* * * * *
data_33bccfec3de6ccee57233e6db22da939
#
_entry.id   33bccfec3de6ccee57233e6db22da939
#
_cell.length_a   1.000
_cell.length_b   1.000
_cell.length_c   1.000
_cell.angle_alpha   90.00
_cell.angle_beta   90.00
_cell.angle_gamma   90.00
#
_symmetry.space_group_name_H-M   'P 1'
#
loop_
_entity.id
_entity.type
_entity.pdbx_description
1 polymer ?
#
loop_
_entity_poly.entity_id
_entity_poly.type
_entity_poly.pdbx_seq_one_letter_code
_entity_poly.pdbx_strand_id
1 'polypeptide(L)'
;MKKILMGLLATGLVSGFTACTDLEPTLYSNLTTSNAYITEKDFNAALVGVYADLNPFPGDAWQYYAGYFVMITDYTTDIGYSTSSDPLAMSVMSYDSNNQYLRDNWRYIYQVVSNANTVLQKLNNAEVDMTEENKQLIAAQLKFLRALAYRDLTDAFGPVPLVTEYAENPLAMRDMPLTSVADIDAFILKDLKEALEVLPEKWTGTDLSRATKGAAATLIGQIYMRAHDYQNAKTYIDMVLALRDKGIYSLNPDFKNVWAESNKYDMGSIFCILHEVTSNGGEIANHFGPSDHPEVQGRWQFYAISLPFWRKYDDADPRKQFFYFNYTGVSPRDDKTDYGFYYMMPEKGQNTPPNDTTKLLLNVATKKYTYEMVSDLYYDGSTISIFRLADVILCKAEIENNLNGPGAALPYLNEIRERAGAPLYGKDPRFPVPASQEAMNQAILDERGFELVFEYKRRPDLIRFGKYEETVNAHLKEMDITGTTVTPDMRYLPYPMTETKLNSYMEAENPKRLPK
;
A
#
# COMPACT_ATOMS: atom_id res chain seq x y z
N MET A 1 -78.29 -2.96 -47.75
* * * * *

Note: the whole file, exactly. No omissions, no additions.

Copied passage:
data_33bccfec3de6ccee57233e6db22da939
#
_entry.id   33bccfec3de6ccee57233e6db22da939
#
_cell.length_a   1.000
_cell.length_b   1.000
_cell.length_c   1.000
_cell.angle_alpha   90.00
_cell.angle_beta   90.00
_cell.angle_gamma   90.00
#
_symmetry.space_group_name_H-M   'P 1'
#
loop_
_entity.id
_entity.type
_entity.pdbx_description
1 polymer ?
#
loop_
_entity_poly.entity_id
_entity_poly.type
_entity_poly.pdbx_seq_one_letter_code
_entity_poly.pdbx_strand_id
1 'polypeptide(L)'
;MKKILMGLLATGLVSGFTACTDLEPTLYSNLTTSNAYITEKDFNAALVGVYADLNPFPGDAWQYYAGYFVMITDYTTDIGYSTSSDPLAMSVMSYDSNNQYLRDNWRYIYQVVSNANTVLQKLNNAEVDMTEENKQLIAAQLKFLRALAYRDLTDAFGPVPLVTEYAENPLAMRDMPLTSVADIDAFILKDLKEALEVLPEKWTGTDLSRATKGAAATLIGQIYMRAHDYQNAKTYIDMVLALRDKGIYSLNPDFKNVWAESNKYDMGSIFCILHEVTSNGGEIANHFGPSDHPEVQGRWQFYAISLPFWRKYDDADPRKQFFYFNYTGVSPRDDKTDYGFYYMMPEKGQNTPPNDTTKLLLNVATKKYTYEMVSDLYYDGSTISIFRLADVILCKAEIENNLNGPGAALPYLNEIRERAGAPLYGKDPRFPVPASQEAMNQAILDERGFELVFEYKRRPDLIRFGKYEETVNAHLKEMDITGTTVTPDMRYLPYPMTETKLNSYMEAENPKRLPK
;
A
#
# COMPACT_ATOMS: atom_id res chain seq x y z
N MET A 1 -78.29 -2.96 -47.75